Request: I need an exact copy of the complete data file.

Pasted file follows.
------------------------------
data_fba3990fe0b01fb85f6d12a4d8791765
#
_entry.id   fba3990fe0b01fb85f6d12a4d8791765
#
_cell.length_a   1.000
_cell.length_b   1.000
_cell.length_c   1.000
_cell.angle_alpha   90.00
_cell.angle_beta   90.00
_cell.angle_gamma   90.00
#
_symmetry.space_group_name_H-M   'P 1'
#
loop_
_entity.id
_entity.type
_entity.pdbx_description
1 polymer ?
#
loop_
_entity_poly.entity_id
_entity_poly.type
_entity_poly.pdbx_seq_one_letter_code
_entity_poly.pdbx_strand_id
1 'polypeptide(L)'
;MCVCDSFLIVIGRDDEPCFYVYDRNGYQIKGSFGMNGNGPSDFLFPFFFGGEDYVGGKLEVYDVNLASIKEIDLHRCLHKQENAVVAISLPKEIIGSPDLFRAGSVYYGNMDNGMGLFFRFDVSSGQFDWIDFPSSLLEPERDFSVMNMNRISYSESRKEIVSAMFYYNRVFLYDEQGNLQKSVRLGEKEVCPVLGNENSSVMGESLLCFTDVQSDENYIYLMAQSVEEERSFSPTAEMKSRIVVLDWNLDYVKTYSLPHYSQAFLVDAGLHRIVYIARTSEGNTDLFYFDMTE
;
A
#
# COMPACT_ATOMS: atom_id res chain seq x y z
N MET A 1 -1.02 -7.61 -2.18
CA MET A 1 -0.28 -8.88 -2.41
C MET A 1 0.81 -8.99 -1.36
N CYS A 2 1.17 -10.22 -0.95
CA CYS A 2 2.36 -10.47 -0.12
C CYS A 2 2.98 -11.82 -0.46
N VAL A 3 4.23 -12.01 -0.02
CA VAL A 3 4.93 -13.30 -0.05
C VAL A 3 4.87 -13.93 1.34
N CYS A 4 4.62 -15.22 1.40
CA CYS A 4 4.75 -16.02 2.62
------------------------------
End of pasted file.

data_fba3990fe0b01fb85f6d12a4d8791765
#
_entry.id   fba3990fe0b01fb85f6d12a4d8791765
#
_cell.length_a   1.000
_cell.length_b   1.000
_cell.length_c   1.000
_cell.angle_alpha   90.00
_cell.angle_beta   90.00
_cell.angle_gamma   90.00
#
_symmetry.space_group_name_H-M   'P 1'
#
loop_
_entity.id
_entity.type
_entity.pdbx_description
1 polymer ?
#
loop_
_entity_poly.entity_id
_entity_poly.type
_entity_poly.pdbx_seq_one_letter_code
_entity_poly.pdbx_strand_id
1 'polypeptide(L)'
;MCVCDSFLIVIGRDDEPCFYVYDRNGYQIKGSFGMNGNGPSDFLFPFFFGGEDYVGGKLEVYDVNLASIKEIDLHRCLHKQENAVVAISLPKEIIGSPDLFRAGSVYYGNMDNGMGLFFRFDVSSGQFDWIDFPSSLLEPERDFSVMNMNRISYSESRKEIVSAMFYYNRVFLYDEQGNLQKSVRLGEKEVCPVLGNENSSVMGESLLCFTDVQSDENYIYLMAQSVEEERSFSPTAEMKSRIVVLDWNLDYVKTYSLPHYSQAFLVDAGLHRIVYIARTSEGNTDLFYFDMTE
;
A
#
# COMPACT_ATOMS: atom_id res chain seq x y z
N MET A 1 -1.02 -7.61 -2.18
CA MET A 1 -0.28 -8.88 -2.41
C MET A 1 0.81 -8.99 -1.36
N CYS A 2 1.17 -10.22 -0.95
CA CYS A 2 2.36 -10.47 -0.12
C CYS A 2 2.98 -11.82 -0.46
N VAL A 3 4.23 -12.01 -0.02
CA VAL A 3 4.93 -13.30 -0.05
C VAL A 3 4.87 -13.93 1.34
N CYS A 4 4.62 -15.22 1.40
CA CYS A 4 4.75 -16.02 2.62